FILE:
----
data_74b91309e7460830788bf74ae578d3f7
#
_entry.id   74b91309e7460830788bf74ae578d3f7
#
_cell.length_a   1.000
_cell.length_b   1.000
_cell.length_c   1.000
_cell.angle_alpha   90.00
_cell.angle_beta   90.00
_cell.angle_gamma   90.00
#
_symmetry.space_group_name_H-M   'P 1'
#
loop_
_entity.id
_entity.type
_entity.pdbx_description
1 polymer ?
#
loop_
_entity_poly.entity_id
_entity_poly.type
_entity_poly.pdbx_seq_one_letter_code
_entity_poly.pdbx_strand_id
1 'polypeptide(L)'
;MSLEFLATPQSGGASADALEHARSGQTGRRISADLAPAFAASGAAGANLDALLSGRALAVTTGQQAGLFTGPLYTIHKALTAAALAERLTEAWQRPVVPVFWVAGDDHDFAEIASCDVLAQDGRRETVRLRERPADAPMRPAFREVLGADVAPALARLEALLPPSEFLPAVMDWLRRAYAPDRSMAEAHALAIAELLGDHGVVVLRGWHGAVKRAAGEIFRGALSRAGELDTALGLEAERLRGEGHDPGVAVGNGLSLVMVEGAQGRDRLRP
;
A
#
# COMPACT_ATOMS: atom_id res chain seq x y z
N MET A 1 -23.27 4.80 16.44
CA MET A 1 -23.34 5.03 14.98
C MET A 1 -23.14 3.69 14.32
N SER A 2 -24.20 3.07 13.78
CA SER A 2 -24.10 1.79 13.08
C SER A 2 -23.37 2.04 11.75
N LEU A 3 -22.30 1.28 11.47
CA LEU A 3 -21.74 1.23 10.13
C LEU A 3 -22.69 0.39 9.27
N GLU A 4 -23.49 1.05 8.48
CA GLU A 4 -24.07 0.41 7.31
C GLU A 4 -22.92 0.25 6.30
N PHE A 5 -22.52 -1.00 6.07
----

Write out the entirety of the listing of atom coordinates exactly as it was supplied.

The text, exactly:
data_74b91309e7460830788bf74ae578d3f7
#
_entry.id   74b91309e7460830788bf74ae578d3f7
#
_cell.length_a   1.000
_cell.length_b   1.000
_cell.length_c   1.000
_cell.angle_alpha   90.00
_cell.angle_beta   90.00
_cell.angle_gamma   90.00
#
_symmetry.space_group_name_H-M   'P 1'
#
loop_
_entity.id
_entity.type
_entity.pdbx_description
1 polymer ?
#
loop_
_entity_poly.entity_id
_entity_poly.type
_entity_poly.pdbx_seq_one_letter_code
_entity_poly.pdbx_strand_id
1 'polypeptide(L)'
;MSLEFLATPQSGGASADALEHARSGQTGRRISADLAPAFAASGAAGANLDALLSGRALAVTTGQQAGLFTGPLYTIHKALTAAALAERLTEAWQRPVVPVFWVAGDDHDFAEIASCDVLAQDGRRETVRLRERPADAPMRPAFREVLGADVAPALARLEALLPPSEFLPAVMDWLRRAYAPDRSMAEAHALAIAELLGDHGVVVLRGWHGAVKRAAGEIFRGALSRAGELDTALGLEAERLRGEGHDPGVAVGNGLSLVMVEGAQGRDRLRP
;
A
#
# COMPACT_ATOMS: atom_id res chain seq x y z
N MET A 1 -23.27 4.80 16.44
CA MET A 1 -23.34 5.03 14.98
C MET A 1 -23.14 3.69 14.32
N SER A 2 -24.20 3.07 13.78
CA SER A 2 -24.10 1.79 13.08
C SER A 2 -23.37 2.04 11.75
N LEU A 3 -22.30 1.28 11.47
CA LEU A 3 -21.74 1.23 10.13
C LEU A 3 -22.69 0.39 9.27
N GLU A 4 -23.49 1.05 8.48
CA GLU A 4 -24.07 0.41 7.31
C GLU A 4 -22.92 0.25 6.30
N PHE A 5 -22.52 -1.00 6.07